How to actually get kids ready in the morning

If you’re raising a tiny human you’re probably pretty familiar with how hard it can be to get children ready to go in the morning.

Whether you’re trying to get them out the door for daycare drop off or just to get the day started for your at home routine, it can be tough. Some kids have a harder time getting moving in the morning and staying on focus.

As gentle parents, we want to tackle the morning routine in a positive way that doesn’t end in us screaming, “LET’S JUST GO ALREADY!” while pulling our hair out. So before I share some strategies with you to help get kids moving in the morning, I want us to make sure we have our perspective set right.

2 children waking up

Respecting our morning child

The first pillar of my 6 pillars of Gentle Parenting is respect, and we’re going to do that right now by putting ourselves in our child’s shoes.

Our child likely does not have the same urgency to get out the door in the morning. They’re not worried about being late or about making you late.

Your child could be very tired in the morning, or easily distracted, or just feels like they can’t start the day without telling you every thought that pops into their head.

You know your child best, so spend some time reflecting on what they are like and why. This will help you a lot with knowing which strategies to try and how to approach your child in the morning.

Respecting your child in the morning can also mean knowing what strategies don’t work. It can be stressful for children to be rushed especially if we are projecting our stress onto them too. Instead of putting more and more pressure on them to get ready faster, we’re going to find even better ways to support them getting ready in the morning.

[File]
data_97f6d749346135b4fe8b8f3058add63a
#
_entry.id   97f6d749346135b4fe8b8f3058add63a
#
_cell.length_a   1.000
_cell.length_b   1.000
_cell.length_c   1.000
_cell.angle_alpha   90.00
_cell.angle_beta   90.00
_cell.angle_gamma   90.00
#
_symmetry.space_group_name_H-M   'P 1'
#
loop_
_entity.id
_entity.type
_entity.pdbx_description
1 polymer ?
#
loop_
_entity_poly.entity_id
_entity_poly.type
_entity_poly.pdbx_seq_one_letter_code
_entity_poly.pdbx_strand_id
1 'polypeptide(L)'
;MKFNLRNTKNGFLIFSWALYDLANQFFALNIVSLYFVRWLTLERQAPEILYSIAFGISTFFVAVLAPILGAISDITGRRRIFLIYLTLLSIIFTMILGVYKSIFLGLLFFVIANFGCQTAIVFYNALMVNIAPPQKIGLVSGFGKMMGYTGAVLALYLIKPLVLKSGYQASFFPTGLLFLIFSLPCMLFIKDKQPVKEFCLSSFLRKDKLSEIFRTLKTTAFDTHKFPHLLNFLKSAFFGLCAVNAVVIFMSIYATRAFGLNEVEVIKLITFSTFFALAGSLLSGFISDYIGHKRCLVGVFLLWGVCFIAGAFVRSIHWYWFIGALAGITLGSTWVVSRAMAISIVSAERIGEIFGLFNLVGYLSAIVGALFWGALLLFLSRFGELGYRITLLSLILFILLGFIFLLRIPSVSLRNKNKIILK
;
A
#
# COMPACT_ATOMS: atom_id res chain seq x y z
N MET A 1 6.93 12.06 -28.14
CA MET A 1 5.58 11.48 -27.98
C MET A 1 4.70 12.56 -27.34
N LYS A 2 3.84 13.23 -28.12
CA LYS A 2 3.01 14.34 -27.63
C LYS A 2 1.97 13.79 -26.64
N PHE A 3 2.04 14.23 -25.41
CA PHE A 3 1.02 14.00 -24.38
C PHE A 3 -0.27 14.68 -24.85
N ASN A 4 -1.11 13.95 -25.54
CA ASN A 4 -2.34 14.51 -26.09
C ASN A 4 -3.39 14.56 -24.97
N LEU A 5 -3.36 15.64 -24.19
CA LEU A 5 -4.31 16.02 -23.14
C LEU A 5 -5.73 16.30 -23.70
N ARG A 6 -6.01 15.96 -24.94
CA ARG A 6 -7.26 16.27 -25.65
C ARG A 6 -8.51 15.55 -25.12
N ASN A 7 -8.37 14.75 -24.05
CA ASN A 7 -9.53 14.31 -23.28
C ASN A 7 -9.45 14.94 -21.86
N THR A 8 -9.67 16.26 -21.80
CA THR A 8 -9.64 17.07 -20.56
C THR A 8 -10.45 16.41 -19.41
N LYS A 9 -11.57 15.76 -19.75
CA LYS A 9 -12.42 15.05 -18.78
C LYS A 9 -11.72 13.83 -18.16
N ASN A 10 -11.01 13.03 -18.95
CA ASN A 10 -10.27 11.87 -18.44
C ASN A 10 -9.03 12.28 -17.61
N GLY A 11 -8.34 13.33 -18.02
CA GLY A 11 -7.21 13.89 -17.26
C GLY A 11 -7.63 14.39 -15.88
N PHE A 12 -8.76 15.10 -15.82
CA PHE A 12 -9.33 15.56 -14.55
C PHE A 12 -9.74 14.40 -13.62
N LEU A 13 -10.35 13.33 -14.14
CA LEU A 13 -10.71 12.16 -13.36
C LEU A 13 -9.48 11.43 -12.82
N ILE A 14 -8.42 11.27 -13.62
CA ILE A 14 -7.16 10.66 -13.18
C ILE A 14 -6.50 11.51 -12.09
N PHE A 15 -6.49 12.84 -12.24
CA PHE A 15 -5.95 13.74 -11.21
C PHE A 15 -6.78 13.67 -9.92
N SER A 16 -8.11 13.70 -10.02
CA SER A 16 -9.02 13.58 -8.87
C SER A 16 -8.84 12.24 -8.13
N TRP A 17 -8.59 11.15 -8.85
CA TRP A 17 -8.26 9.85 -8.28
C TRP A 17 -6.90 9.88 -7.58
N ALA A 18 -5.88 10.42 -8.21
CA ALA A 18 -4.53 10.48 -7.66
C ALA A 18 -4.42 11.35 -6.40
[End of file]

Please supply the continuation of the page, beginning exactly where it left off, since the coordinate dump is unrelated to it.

Helping children get ready in the morning

So, instead of trying to convince our child to value being on time (that might take much longer anyways) we’re going to find ways to help them get ready. Not every strategy I share is going to be good for your child, because every child is unique and different. It depends on what they’re obstacles are and why getting ready is difficult. The child who is nearly impossible to wake up is going to have different needs than the child who is a fireball when they wake up, so keep that in mind are you choose the approach you will take.

More sleep

If your child is very slow moving in the morning, the first thing you might want to ask yourself is if they are getting enough sleep.

One way to troubleshoot this is by noting what time they wake up naturally on the weekends (assuming they go to bed at the same time). If they’re sleeping way longer past the time you wake them up then it might mean they need an earlier bedtime.

Change the routine

Sometimes the routine just doesn’t work. Having a set routine is really helpful for children, so having a particular order for them to do things can help them stay on track, but you might have to adjust according to their needs.

Maybe your child doesn’t like to eat first thing in the morning and needs to do some other stuff before breakfast. Or perhaps your child needs some lazing around on the couch while they slowly wake up before they do anything at all.

Once again, think about your child and also talk to them to find out what will work best for them. It might make the most sense for you if they get dressed first thing when they wake up, but maybe they don’t like taking off their warm pajamas to put on cold clothes.